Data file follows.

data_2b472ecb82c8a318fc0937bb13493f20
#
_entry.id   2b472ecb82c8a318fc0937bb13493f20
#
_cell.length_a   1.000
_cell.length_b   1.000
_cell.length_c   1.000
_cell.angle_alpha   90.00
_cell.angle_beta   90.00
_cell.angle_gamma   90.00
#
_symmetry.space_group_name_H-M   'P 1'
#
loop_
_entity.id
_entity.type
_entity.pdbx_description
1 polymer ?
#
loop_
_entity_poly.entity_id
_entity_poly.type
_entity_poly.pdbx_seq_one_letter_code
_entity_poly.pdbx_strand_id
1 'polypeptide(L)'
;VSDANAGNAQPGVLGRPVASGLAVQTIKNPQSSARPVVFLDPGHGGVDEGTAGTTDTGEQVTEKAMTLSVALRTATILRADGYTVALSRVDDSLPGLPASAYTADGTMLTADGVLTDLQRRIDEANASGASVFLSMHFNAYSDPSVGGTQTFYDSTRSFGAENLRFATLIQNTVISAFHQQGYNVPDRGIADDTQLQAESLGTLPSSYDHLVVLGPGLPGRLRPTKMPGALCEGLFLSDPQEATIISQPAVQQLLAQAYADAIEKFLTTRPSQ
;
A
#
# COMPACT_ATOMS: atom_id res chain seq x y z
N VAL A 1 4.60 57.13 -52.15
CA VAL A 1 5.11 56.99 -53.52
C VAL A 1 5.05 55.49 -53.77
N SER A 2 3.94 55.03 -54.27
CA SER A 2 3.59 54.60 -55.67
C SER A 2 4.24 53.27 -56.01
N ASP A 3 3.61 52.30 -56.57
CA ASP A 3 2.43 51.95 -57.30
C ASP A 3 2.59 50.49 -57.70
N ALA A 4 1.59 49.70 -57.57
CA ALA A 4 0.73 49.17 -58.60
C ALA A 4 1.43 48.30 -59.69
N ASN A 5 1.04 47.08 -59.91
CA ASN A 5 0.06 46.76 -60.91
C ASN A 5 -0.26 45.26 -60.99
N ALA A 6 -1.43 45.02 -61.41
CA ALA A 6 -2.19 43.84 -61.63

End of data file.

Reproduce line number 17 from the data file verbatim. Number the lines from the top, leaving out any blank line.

_entity.pdbx_description